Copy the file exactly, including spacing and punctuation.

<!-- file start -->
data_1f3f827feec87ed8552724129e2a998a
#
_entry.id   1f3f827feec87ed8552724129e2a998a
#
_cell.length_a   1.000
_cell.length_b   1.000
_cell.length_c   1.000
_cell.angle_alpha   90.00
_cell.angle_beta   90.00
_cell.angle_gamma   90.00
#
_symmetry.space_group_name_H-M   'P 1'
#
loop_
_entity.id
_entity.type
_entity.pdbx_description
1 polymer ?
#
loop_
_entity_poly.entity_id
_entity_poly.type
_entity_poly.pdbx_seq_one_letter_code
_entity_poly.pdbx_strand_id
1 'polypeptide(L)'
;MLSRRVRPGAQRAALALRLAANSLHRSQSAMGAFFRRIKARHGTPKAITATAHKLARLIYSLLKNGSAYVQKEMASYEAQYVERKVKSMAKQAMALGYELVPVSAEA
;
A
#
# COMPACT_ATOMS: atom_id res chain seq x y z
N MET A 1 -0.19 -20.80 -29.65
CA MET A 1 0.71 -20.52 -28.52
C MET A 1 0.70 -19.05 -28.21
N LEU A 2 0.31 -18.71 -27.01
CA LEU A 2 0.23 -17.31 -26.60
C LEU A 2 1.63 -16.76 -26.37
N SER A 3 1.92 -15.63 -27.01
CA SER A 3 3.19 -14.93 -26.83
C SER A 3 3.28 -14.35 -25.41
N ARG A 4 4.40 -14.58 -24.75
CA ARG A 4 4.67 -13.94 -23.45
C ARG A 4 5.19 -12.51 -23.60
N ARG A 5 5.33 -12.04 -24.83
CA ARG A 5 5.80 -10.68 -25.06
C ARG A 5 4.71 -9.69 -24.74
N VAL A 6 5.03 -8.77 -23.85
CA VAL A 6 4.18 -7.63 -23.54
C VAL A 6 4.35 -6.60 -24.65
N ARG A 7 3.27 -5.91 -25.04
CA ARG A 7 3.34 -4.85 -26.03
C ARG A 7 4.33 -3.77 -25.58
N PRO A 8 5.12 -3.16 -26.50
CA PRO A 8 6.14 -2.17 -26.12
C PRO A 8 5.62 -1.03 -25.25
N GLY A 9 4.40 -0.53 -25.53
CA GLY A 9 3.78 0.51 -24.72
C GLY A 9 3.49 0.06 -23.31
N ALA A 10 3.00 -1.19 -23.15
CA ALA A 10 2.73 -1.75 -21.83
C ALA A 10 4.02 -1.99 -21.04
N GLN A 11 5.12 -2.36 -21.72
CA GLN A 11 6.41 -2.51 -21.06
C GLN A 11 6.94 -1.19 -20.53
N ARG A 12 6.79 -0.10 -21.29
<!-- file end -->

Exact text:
data_1f3f827feec87ed8552724129e2a998a
#
_entry.id   1f3f827feec87ed8552724129e2a998a
#
_cell.length_a   1.000
_cell.length_b   1.000
_cell.length_c   1.000
_cell.angle_alpha   90.00
_cell.angle_beta   90.00
_cell.angle_gamma   90.00
#
_symmetry.space_group_name_H-M   'P 1'
#
loop_
_entity.id
_entity.type
_entity.pdbx_description
1 polymer ?
#
loop_
_entity_poly.entity_id
_entity_poly.type
_entity_poly.pdbx_seq_one_letter_code
_entity_poly.pdbx_strand_id
1 'polypeptide(L)'
;MLSRRVRPGAQRAALALRLAANSLHRSQSAMGAFFRRIKARHGTPKAITATAHKLARLIYSLLKNGSAYVQKEMASYEAQYVERKVKSMAKQAMALGYELVPVSAEA
;
A
#
# COMPACT_ATOMS: atom_id res chain seq x y z
N MET A 1 -0.19 -20.80 -29.65
CA MET A 1 0.71 -20.52 -28.52
C MET A 1 0.70 -19.05 -28.21
N LEU A 2 0.31 -18.71 -27.01
CA LEU A 2 0.23 -17.31 -26.60
C LEU A 2 1.63 -16.76 -26.37
N SER A 3 1.92 -15.63 -27.01
CA SER A 3 3.19 -14.93 -26.83
C SER A 3 3.28 -14.35 -25.41
N ARG A 4 4.40 -14.58 -24.75
CA ARG A 4 4.67 -13.94 -23.45
C ARG A 4 5.19 -12.51 -23.60
N ARG A 5 5.33 -12.04 -24.83
CA ARG A 5 5.80 -10.68 -25.06
C ARG A 5 4.71 -9.69 -24.74
N VAL A 6 5.03 -8.77 -23.85
CA VAL A 6 4.18 -7.63 -23.54
C VAL A 6 4.35 -6.60 -24.65
N ARG A 7 3.27 -5.91 -25.04
CA ARG A 7 3.34 -4.85 -26.03
C ARG A 7 4.33 -3.77 -25.58
N PRO A 8 5.12 -3.16 -26.50
CA PRO A 8 6.14 -2.17 -26.12
C PRO A 8 5.62 -1.03 -25.25
N GLY A 9 4.40 -0.53 -25.53
CA GLY A 9 3.78 0.51 -24.72
C GLY A 9 3.49 0.06 -23.31
N ALA A 10 3.00 -1.19 -23.15
CA ALA A 10 2.73 -1.75 -21.83
C ALA A 10 4.02 -1.99 -21.04
N GLN A 11 5.12 -2.36 -21.72
CA GLN A 11 6.41 -2.51 -21.06
C GLN A 11 6.94 -1.19 -20.53
N ARG A 12 6.79 -0.10 -21.29